Tobi Durig, University of Otago
Havre volcano situated at a depth of 1100m in the Kermadec arc, north of New Zealand erupted in 2012 and produced the largest explosive deep sea submarine eruption ever observed, featuring a ∼400km2 pumice raft, and a ∼80km long vapor plume at the sea surface, indicating focused heat delivery to the surface and hence requiring some form of narrow thermal plume.
Three years after the eruption, a US-funded research cruise used deep submergence vehicles to provide a 1m-resolution topographic map of the volcano, observations and systematically sampling of eruptive products from the sea-floor. Determining the driving mechanisms for an explosive submarine eruption requires understanding how particles are generated and their heat transferred to the ocean.
These two aspects are interconnected, since fragmentation costs process-specific energy and newly produced fresh surfaces form additional effective interfaces for heat transfer. In subaerial eruptions, ash production strongly controls generation of buoyant plumes. In order to explore in detail how the Havre eruption operated in the deep sea, heat-transfer and fragmentation experiments have been conducted by remelting both pumice and dense rock from seafloor-collected Havre samples.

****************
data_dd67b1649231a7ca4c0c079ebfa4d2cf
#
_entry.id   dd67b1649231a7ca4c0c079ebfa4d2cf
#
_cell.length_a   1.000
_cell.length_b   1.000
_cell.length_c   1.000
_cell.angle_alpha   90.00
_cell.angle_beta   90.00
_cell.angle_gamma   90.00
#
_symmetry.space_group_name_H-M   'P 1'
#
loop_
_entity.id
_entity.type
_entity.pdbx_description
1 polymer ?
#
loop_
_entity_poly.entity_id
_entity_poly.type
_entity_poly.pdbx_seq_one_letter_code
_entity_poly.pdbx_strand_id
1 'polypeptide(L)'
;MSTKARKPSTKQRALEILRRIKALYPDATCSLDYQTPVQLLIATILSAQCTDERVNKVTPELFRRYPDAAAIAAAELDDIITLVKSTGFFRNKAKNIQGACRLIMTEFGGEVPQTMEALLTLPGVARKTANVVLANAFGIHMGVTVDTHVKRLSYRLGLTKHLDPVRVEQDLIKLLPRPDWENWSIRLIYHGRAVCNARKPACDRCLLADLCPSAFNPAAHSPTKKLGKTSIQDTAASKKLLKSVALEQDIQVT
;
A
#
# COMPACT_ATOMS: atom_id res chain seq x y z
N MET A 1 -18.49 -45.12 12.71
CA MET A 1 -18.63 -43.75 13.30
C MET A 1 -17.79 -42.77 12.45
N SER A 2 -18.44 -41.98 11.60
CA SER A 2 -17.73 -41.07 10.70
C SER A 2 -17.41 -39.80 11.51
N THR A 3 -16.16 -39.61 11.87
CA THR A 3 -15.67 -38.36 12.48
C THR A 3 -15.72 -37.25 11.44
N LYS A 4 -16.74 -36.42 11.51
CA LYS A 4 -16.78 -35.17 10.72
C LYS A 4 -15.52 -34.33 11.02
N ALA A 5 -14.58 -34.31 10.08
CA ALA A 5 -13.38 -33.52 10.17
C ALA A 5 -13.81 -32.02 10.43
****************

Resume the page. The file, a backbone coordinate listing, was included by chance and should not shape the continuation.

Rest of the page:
The resulting experimental data in combination with 2D and 3D shape analyses comparing lab-generated volcanic particles with natural volcanic ash will reveal the dominant ash generation mechanisms involved in the 2012 Havre eruption. Experimental setups and applied analyzing techniques are presented, and, based on first results, the most likely eruptive scenarios are discussed.
|Date||Wednesday, 28 March 2018|
|Time||1:00pm - 2:00pm|
|Location||Benson Common Room (Gn9), Geology Building, 360 Leith Street, Dunedin|